Detox Yourself to Better Health
Want to have more energy, lose weight, feel less bloated and even reduce joint pain? Think about a detox
“The great thing about a fall detox is you’re so in harmony with nature,” says Julie Daniluk, a registered nutritionist, health educator and best-selling author. “The food this time of year is so beautiful, inexpensive and plentiful – and so local, which means it’s not as hard to do a cleanse. Our body temperatures are also more in sync with the outdoors. You’re not dealing with the extreme dehydrating heat of summer or the frigid cold of winter.”
Julie says an ideal detox lasts about 21 days, but 10 days will do and even a short weekend cleanse can make a difference in how you feel. (She posts a free three-day smoothie detox on her website.)
“A detox this time of year really resets your palette,” she says. “It’s an opportunity to clear the decks before the short, dark days kick in.”
That means you’ll be better equipped to stay on a healthy course during the winter months when chocolate and carb cravings “can go through the roof” and add unwanted pounds.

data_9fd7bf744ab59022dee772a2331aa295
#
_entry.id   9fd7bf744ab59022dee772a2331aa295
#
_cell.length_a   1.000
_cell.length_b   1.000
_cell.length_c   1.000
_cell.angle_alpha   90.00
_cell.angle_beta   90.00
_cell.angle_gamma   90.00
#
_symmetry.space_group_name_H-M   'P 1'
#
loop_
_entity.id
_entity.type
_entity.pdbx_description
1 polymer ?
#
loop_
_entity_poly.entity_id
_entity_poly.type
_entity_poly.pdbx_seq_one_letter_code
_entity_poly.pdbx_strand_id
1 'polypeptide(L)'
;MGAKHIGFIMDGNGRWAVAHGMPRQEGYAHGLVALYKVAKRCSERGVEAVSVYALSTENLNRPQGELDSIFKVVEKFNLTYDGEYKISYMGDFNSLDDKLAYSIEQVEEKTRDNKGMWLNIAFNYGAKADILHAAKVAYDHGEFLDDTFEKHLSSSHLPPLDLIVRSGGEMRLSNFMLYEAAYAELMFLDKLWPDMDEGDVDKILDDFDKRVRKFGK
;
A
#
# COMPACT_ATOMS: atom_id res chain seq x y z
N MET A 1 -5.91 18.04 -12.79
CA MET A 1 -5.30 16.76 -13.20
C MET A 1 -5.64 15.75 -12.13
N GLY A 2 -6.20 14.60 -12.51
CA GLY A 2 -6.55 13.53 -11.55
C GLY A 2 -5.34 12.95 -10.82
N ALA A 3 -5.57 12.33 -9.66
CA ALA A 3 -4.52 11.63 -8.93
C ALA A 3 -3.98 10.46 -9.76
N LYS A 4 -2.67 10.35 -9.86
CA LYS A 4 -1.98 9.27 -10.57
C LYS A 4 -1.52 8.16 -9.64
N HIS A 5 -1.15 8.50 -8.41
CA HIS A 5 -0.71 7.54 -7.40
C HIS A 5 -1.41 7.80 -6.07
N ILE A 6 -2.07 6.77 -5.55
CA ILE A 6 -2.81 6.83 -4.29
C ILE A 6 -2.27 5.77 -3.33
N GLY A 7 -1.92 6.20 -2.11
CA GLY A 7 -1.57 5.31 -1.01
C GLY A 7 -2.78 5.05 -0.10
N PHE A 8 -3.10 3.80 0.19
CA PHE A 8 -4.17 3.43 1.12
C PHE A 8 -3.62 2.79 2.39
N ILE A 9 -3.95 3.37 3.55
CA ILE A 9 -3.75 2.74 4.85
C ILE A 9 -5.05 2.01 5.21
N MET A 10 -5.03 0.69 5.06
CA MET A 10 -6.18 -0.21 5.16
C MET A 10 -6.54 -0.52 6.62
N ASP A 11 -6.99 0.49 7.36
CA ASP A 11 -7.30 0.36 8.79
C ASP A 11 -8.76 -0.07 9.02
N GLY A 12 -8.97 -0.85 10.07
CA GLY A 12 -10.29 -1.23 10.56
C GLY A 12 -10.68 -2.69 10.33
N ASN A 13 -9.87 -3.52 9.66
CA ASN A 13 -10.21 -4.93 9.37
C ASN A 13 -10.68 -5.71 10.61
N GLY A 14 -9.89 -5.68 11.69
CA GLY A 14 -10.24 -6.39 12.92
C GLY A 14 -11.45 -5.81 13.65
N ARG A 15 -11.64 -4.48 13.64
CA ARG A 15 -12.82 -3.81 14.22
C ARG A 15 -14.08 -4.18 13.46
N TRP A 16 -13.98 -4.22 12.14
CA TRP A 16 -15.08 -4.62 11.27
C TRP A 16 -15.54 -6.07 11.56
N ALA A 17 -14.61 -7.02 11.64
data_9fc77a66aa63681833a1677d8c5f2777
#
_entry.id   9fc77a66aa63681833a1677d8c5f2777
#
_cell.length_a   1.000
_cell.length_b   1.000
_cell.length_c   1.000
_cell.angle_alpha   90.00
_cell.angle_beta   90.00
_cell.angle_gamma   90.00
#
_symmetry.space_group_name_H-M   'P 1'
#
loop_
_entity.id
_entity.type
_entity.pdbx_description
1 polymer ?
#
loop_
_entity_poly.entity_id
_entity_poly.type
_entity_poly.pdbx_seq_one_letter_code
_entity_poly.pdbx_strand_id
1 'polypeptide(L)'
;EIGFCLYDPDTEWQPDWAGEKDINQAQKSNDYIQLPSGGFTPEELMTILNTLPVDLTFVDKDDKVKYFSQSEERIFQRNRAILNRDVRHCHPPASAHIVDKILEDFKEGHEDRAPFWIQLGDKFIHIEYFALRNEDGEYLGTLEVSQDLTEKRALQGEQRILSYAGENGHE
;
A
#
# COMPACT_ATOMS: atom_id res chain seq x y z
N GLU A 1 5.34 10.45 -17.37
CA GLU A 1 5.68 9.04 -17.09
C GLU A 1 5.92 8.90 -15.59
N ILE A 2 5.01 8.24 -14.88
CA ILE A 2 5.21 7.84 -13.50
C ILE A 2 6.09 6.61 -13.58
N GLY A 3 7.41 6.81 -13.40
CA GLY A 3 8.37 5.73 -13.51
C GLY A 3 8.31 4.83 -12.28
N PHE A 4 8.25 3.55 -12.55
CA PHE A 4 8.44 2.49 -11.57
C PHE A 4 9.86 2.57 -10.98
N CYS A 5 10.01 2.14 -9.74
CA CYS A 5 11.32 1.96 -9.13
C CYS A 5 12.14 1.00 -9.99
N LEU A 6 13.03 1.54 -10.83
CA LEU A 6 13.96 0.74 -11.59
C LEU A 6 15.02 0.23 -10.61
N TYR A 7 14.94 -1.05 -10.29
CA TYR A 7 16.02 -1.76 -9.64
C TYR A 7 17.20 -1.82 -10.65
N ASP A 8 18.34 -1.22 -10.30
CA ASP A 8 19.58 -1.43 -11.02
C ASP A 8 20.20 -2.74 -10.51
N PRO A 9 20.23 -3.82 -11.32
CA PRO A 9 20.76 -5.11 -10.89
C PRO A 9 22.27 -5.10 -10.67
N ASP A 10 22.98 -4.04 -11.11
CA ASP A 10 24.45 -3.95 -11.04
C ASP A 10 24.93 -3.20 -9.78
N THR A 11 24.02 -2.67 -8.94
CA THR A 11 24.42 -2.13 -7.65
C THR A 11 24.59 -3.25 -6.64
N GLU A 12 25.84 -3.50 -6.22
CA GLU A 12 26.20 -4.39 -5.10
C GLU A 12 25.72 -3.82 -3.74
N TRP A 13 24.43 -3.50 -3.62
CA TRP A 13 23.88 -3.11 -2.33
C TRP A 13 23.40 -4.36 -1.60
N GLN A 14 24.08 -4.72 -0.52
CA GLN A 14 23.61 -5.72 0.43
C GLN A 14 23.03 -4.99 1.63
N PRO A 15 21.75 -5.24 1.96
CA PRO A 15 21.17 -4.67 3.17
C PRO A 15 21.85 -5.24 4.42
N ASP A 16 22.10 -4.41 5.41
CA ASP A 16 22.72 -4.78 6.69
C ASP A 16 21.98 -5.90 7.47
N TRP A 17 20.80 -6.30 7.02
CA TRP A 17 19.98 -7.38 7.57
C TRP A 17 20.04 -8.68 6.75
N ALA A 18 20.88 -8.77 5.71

What to avoid:
Try eliminating all artificial foods – or what Julie calls “anti-nutrients.” Basically, she means all junk food, including anything with artificial colours, sweeteners or flavourings, like chips and soft drinks. She also advises avoiding white sugar, white flour, corn products, sugar-laden condiments, heavy milks and cheeses.
And alcohol. (Sorry, but you’ll have to forgo wine at dinner for a while.)
Seven to 10 fresh vegetables a day: Aim for seven a day, but 10 is even better. Fall vegetables, says Julie, will help to clear out the toxicity in your body caused by environmental chemicals in everything from some hair and skin care products, to home cleansers, even the gas we put in our cars. “Fall produce also has serious anti-cancer properties that help to regulate our hormone levels and generally reduce our toxic load.”
Slow-burning, low-carb veggies, like sweet potatoes, yams, beets and other root vegetables are great, as are dark leafy greens and cruciferous vegetables, such as broccoli, kale, cauliflower, Brussels sprouts, turnip and cabbage. They contain something called Indole-3-Carbinal, which Julie describes as a detoxifier that helps remove excess estrogen from the body (which is good for both men and women) and is “brilliant for hormonal balance.”
Be sure to include lots of orange vegetables too, like carrots, squash, and pumpkin “which pack a lot of nutrition in every bite.” They also contain high levels of potassium that helps balance sodium levels, which in turn balances blood pressure and boosts your energy. They also soothe and help heal the digestive system.